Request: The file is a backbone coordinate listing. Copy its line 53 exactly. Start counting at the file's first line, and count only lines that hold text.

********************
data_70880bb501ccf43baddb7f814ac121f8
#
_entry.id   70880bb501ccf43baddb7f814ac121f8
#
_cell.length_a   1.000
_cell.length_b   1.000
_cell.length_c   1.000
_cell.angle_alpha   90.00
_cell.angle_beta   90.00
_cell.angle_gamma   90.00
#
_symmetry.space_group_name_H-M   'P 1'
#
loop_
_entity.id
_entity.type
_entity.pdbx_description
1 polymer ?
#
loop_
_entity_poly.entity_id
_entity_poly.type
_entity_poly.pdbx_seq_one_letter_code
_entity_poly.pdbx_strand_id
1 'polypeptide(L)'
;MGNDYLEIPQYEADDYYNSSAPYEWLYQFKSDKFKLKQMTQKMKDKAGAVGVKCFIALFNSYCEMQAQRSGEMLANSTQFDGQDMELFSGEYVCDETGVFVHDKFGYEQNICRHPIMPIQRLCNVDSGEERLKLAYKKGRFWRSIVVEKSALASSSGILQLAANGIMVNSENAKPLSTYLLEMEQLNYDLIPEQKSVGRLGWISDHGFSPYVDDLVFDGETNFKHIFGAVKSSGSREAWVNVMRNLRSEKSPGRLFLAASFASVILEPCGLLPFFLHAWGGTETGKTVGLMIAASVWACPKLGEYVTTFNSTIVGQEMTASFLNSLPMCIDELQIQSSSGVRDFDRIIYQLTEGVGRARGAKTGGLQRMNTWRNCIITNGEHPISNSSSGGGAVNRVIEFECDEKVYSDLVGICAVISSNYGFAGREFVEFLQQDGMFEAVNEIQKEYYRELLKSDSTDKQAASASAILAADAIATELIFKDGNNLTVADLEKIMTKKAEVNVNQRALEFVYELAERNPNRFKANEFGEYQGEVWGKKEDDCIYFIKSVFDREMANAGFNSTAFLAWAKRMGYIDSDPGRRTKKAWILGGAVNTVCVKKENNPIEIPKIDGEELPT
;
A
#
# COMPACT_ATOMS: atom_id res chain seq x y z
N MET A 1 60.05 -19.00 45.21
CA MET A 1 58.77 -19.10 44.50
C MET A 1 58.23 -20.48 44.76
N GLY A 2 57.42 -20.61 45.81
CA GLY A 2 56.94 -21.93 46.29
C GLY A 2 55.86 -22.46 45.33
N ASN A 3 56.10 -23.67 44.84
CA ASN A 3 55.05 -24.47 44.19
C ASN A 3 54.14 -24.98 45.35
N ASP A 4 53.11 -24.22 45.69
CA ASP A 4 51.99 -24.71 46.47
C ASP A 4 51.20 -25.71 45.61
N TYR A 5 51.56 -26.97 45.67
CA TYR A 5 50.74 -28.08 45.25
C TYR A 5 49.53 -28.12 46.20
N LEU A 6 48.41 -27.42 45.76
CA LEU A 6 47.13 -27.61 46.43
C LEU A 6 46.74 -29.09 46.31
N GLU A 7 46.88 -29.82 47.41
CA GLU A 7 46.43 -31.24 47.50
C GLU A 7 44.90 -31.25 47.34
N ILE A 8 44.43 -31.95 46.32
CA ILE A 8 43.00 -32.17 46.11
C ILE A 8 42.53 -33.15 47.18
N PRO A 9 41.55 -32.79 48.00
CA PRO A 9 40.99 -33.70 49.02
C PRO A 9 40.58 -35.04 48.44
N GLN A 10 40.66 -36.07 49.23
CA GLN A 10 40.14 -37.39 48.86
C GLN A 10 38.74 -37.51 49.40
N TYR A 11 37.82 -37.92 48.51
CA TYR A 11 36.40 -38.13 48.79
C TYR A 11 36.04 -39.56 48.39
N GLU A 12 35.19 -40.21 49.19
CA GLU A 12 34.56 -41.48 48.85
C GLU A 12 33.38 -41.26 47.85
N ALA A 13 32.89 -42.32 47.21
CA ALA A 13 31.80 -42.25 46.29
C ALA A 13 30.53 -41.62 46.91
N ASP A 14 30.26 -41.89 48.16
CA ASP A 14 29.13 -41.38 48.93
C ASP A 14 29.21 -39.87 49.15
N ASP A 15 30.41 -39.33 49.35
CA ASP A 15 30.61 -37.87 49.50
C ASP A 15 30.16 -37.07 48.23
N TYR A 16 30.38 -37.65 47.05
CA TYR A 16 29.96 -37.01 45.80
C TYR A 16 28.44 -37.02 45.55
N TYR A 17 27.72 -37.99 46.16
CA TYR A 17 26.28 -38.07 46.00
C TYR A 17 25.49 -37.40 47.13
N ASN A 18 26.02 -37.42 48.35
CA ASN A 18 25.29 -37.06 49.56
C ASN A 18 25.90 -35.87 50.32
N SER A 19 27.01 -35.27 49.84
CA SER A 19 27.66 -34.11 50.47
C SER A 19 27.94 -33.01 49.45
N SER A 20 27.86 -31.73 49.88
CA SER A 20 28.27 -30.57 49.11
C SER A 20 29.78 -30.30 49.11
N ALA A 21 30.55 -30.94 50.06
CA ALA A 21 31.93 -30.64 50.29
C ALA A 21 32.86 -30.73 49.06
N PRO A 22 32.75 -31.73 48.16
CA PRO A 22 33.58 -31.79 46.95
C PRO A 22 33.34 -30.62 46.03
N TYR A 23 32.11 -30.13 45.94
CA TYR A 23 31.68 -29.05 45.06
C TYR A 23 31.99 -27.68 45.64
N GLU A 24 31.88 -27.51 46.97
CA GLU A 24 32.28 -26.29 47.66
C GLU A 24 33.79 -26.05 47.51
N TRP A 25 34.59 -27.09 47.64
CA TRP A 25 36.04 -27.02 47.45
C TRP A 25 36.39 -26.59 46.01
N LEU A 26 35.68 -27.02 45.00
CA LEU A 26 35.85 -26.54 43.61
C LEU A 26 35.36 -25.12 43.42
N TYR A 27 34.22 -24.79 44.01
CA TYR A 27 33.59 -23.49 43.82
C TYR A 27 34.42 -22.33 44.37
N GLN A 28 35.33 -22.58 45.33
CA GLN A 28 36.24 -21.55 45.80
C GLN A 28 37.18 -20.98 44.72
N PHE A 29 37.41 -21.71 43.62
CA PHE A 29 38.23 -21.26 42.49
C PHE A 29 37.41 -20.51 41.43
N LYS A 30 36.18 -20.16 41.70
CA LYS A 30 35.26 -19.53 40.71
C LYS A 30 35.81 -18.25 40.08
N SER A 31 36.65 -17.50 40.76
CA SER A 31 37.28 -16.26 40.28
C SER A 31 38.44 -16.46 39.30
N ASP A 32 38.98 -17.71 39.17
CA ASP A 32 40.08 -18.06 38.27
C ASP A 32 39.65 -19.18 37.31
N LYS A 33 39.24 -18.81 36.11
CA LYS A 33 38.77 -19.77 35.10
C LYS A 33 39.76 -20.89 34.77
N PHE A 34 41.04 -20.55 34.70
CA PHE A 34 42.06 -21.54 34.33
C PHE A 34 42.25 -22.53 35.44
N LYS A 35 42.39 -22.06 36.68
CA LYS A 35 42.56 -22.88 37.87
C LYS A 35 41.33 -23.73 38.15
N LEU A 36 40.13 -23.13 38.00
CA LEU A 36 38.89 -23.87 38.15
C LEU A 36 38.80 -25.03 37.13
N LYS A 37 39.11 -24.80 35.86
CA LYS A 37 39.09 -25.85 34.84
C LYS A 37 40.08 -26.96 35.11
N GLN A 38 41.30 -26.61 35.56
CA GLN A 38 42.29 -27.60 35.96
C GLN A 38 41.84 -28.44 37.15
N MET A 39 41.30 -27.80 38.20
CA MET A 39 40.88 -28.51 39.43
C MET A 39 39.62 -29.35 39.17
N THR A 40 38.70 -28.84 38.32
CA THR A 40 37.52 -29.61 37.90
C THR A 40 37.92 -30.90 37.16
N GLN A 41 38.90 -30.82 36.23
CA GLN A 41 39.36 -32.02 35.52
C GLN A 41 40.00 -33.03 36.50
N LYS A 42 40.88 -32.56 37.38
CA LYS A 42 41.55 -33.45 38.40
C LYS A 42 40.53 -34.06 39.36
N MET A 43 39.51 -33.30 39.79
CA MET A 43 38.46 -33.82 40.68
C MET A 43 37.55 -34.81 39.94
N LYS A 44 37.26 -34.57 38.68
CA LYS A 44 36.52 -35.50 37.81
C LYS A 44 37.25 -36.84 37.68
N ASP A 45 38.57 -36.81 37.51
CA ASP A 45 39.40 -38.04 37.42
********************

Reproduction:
CA ILE A 8 43.00 -32.17 46.11